Why Doesn't Toronto Have Reusable Containers for Take-Out Like Other Cities?

Have you ever tried bringing a reusable container to get take-out in Toronto? It’s rare. We’re a take out restaurant and though people do bring their own containers on occasion, it doesn’t happen every day and hardly happens every week.

The Struggles to Reuse

Bringing your own container is awkward. You have to carry that thing around, you have to wash it afterwards, and what if it’s the wrong size?

If you want to use your own container, you need to make a special point when you order (it’s not like anyone every asks) and the person behind the counter assembling the food might get annoyed. It’s easier for them, like it’s easier for you, just to use the standard takeout container like every other order.

Personally, as far as reusing goes I’ve gotten good at bringing my own bags to the grocery store, but that’s about it. I’ve never brought my own piece of Tubberware to a restaurant.

About 25% of the time I remember to bring my travel mug when I grab a coffee on the go, but I usually forget and depending on where you go it’s not always easy.

My travel mug team

My travel mug team

Starbucks and Tim Hortons have gotten good about it, even giving a $0.10 discount for not wasting one of their cups. On the flip side, I’ve gotten into arguments with McDonalds because they’ve refused to use my travel mug for hygiene reasons. Ultimately, when going reusable you never know what you’re going to get.

I don’t blame anyone, not the customer nor the individual behind the counter. Reusing is a nuisance. It is easier to just throw stuff in the garbage and make the garbage someone else’s problem.

Plastic and Foam are the Worst

You still see many restaurants using plastic or foam containers. Some of these containers can be recycled but when you hear the stories or see the stats you realize it’s a very small percentage. Most of our non biodegradable packaging ends up in a landfill forever.

It’s hard to blame restaurants when the cheap containers can come at a price under $0.10 per item. In most cases they keep the food warmer too. Biodegradable containers usually cost at least $0.25 and sometimes up to $1.00 or more depending on your buying power and the size of the package.

As restaurants we always want to give the customer what they want, an in many cases that’s as cheap a meal as possible. A take-out container, a bag, napkins, cutlery, these are all real costs that add up.

If you order take-out often, no matter what, you are almost sure to see bad these types of packaging.

The Problem with Takeout Containers

The good news is the popularity of biodegradable containers is gaining steam. Unlike the plastic and foam used by many restaurants, these containers are made of corn or sugarcane and can biodegrade quickly in compost under the right conditions.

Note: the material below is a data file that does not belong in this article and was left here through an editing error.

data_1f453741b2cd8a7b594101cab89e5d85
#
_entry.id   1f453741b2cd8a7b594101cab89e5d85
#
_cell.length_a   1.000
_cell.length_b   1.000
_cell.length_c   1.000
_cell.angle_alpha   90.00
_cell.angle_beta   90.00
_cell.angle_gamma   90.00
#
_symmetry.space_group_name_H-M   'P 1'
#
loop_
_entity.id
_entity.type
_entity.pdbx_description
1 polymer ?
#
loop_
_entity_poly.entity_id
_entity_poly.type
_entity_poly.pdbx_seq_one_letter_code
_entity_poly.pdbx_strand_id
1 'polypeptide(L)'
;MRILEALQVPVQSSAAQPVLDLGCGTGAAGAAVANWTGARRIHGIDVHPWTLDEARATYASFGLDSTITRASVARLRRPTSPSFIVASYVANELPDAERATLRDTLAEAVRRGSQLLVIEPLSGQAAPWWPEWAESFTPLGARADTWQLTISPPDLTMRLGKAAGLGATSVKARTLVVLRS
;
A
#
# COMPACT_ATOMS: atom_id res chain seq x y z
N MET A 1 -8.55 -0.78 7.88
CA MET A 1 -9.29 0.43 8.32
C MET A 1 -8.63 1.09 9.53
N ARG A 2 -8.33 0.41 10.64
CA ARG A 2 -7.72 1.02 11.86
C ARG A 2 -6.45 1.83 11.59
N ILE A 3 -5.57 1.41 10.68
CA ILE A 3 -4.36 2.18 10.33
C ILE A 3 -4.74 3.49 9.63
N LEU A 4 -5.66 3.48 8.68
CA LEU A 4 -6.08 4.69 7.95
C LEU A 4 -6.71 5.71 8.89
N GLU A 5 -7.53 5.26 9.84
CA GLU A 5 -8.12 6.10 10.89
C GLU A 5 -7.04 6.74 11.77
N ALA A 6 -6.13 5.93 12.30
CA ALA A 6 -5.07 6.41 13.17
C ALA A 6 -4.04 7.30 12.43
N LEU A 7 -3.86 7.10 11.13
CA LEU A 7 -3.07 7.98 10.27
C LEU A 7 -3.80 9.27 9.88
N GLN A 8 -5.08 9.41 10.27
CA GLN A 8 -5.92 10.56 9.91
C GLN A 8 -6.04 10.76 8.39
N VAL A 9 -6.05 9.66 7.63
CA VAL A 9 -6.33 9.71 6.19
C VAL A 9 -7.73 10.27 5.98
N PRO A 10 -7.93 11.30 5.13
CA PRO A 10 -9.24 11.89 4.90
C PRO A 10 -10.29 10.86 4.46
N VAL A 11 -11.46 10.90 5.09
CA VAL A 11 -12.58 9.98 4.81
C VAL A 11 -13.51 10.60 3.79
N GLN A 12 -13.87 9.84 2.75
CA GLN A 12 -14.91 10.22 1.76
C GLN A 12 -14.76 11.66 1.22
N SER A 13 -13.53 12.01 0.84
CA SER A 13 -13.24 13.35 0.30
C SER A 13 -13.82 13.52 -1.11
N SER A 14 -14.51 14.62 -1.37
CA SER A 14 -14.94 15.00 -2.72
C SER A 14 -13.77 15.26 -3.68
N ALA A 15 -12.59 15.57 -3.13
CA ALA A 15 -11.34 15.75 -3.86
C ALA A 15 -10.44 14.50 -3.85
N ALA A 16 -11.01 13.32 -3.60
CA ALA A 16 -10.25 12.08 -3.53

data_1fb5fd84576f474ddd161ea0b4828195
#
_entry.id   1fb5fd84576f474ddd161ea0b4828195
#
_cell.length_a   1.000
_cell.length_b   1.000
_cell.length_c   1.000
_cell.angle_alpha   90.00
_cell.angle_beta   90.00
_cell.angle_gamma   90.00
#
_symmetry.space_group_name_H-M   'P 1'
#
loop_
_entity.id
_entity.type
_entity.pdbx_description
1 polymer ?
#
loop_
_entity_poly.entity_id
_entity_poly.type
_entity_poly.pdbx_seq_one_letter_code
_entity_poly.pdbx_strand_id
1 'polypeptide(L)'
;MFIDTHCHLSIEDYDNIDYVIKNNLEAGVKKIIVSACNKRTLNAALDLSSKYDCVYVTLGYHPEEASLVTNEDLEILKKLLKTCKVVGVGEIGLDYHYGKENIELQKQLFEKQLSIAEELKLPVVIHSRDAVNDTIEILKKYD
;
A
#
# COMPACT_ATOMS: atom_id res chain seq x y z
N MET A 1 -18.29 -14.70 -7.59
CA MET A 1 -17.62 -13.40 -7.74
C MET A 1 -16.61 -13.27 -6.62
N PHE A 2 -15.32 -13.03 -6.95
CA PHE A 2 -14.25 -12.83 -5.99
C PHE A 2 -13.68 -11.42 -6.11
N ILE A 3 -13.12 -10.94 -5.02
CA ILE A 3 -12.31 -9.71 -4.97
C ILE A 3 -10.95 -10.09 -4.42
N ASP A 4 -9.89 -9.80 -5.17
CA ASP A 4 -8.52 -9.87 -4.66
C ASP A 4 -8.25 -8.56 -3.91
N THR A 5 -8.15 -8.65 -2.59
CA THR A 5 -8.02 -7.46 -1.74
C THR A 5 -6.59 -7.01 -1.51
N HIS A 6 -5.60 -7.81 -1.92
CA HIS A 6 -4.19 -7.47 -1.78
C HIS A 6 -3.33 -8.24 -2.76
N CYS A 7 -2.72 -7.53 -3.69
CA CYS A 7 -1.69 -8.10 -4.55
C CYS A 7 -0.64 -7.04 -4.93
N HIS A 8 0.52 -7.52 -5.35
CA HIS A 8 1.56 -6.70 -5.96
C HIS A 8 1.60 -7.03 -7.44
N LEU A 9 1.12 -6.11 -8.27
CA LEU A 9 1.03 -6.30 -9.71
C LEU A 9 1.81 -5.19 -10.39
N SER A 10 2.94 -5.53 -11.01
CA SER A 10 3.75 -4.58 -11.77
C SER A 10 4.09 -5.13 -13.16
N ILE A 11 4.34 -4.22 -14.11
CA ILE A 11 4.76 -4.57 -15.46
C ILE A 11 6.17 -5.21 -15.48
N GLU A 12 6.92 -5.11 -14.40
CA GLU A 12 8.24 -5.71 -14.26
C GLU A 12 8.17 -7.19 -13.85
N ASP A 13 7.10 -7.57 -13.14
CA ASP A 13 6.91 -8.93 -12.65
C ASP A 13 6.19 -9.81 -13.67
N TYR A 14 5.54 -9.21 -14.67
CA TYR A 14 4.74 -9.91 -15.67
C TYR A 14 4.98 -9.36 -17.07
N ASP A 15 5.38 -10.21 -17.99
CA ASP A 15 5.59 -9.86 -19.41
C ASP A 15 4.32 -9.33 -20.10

However, there are still problems with containers that look better for the environment. If they aren’t disposed of properly under the right conditions they may not decompose properly or the process can take a lot longer

There’s a big industrial process needed to manufacture the containers and then they need to be packaged and shipped to restaurant, then collected and shipped from where you leave it in the garbage to get to the landfill or compost. Even biodegradable containers have an impact on the environment.

Typical (unorganized) drawer of reusable containers

Typical (unorganized) drawer of reusable containers

Reusable Take-Out Systems

So, what about a reusable takeout container? After doing some research I found there are programs out there.

The most developed seems to be GO Box, which has penetrated Portland and San Francisco. As a customer you sign up for the program that is also being used by various restaurants and food carts. The food vendor gives you food in a reusable container, you drop off the dirty packaged when you’re done at different drop-off sites around the city. GO Box washes the reusable container and sends it back to the restaurant to use again. Repeat, repeat, repeat.

A GOBox container

A GOBox container

It seems pretty easy. There’s another program just like it in Durham, North Carolina called GreenToGo and another called OZZI which uses a fancy vending machine looking box to collect dirty containers. The OZZI system has been successful at universities and the health care sector where take-out is frequent.

OZZI reusable system

OZZI reusable system

The bottom line, it is possible.

What About Toronto?

So why can’t Toronto have a similar system. We have environmentally conscious people, plenty of food and lots of take-out. Is there anything stopping us from trying something like this?

What would it take for you to be comfortable and opt for a reusable container for take-out?

Do you know any Toronto restaurants encouraging reusable containers?

Do you use plastic or glass containers at home or do you ever clean and keep plastic containers you get when ordering takeout?

Article by Greg Martin, co-founder of Farm’r

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